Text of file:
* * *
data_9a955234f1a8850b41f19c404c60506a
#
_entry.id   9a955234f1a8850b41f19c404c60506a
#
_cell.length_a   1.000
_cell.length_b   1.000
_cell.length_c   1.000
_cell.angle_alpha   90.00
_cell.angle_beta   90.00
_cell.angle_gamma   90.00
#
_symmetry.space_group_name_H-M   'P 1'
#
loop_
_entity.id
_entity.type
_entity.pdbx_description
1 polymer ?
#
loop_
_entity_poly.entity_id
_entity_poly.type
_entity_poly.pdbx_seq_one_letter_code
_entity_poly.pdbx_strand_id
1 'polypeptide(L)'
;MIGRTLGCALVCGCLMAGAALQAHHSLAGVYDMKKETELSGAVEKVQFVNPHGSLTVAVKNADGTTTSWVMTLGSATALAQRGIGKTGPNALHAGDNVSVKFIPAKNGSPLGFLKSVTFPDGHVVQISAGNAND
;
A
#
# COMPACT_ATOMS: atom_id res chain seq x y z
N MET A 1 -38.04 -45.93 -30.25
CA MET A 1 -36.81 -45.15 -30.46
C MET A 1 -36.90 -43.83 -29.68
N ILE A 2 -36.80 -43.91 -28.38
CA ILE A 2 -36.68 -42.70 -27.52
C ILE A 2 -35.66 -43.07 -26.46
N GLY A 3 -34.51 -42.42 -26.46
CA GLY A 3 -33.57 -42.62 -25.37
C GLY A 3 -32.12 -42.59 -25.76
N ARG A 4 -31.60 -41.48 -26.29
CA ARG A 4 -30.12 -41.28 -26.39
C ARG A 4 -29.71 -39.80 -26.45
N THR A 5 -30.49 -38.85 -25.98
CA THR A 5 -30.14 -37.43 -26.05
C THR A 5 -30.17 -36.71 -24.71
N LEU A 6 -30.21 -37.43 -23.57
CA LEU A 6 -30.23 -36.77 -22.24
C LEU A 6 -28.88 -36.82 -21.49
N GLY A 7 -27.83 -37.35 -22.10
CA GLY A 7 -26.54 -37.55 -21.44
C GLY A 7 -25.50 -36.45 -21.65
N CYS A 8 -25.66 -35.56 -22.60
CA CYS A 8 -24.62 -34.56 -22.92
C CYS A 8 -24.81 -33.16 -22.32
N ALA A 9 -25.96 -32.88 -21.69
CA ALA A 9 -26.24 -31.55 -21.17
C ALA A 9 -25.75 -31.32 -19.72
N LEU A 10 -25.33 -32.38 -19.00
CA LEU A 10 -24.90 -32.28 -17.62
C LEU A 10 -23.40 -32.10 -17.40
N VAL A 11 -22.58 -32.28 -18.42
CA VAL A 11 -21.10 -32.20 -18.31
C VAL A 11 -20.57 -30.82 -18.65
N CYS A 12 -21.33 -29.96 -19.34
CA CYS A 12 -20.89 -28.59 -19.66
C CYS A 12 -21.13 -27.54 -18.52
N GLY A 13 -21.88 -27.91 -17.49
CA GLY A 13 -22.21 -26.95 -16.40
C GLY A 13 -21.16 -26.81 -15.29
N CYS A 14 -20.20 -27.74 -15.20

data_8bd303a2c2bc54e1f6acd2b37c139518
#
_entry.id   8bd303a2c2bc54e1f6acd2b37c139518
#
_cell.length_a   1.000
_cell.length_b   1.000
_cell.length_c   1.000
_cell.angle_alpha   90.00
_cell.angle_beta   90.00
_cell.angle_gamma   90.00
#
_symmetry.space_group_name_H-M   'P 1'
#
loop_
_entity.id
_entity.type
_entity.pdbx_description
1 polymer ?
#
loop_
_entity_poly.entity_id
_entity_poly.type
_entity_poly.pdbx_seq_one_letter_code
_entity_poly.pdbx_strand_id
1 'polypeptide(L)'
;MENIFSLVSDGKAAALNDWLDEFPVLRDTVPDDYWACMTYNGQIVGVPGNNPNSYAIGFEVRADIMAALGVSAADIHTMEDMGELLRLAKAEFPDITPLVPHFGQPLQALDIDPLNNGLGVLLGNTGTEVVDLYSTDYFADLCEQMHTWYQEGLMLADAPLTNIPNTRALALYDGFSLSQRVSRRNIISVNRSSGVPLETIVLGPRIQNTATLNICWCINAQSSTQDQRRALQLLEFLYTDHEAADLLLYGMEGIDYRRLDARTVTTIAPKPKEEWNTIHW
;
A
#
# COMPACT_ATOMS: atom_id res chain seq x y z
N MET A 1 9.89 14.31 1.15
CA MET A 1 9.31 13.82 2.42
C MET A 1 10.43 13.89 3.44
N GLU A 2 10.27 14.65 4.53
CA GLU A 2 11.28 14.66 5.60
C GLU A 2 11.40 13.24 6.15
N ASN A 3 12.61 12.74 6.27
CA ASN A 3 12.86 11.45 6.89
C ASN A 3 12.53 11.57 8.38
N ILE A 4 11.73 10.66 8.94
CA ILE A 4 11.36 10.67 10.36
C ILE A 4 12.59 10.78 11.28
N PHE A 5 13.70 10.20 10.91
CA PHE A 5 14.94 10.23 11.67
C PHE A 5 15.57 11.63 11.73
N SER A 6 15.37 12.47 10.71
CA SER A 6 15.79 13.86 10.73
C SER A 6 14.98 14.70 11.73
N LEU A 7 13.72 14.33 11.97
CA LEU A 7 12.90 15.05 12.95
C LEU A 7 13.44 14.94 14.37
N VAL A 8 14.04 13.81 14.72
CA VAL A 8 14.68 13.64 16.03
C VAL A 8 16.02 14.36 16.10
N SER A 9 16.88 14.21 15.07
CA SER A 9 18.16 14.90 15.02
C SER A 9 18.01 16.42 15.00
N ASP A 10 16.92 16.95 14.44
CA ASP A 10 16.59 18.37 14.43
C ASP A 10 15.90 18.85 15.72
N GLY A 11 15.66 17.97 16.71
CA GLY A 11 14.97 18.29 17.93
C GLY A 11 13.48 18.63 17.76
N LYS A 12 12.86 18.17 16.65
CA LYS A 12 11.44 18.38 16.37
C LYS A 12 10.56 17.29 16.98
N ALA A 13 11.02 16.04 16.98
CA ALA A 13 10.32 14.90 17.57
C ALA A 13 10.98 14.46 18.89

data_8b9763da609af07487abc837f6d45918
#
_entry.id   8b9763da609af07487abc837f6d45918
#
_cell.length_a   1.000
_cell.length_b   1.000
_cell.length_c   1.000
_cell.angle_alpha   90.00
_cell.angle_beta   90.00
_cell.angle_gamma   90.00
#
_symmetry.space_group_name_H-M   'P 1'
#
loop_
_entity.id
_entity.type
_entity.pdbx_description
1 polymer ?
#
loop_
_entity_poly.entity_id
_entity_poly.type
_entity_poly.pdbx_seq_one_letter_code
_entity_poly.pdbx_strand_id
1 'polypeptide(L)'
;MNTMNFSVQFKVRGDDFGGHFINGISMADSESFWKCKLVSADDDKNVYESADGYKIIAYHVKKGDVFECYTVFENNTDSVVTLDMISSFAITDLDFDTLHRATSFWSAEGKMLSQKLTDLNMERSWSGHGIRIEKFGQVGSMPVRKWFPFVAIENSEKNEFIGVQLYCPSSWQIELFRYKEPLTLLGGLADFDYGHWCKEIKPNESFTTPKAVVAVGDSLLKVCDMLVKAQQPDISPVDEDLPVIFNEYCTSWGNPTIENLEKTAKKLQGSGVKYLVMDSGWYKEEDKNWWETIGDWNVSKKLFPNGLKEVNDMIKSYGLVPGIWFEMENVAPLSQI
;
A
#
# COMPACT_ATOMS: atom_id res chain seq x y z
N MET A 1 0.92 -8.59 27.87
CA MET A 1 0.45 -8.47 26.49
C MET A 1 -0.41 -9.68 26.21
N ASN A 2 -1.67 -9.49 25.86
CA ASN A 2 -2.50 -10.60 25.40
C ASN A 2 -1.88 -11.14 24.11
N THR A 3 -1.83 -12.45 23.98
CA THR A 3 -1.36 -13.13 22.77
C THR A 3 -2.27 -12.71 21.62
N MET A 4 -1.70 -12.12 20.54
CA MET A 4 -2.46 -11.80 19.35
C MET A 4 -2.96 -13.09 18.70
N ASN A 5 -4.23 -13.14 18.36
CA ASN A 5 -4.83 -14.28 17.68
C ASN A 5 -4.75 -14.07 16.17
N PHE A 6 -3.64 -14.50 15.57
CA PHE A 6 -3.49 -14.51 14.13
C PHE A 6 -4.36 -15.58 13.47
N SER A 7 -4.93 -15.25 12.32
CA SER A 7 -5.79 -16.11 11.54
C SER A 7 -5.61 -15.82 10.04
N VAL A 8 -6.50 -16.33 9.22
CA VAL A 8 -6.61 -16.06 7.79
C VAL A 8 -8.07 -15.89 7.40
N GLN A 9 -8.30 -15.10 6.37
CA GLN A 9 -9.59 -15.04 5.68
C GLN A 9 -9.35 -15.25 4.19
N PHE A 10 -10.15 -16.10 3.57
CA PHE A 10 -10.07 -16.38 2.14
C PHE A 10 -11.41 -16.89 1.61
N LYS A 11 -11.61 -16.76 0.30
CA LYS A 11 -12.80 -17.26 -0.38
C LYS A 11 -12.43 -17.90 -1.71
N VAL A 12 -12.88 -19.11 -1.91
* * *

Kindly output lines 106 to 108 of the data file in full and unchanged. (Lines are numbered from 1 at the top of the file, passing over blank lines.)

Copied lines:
C GLU A 2 11.40 13.24 6.15
N ASN A 3 12.61 12.74 6.27
CA ASN A 3 12.86 11.45 6.89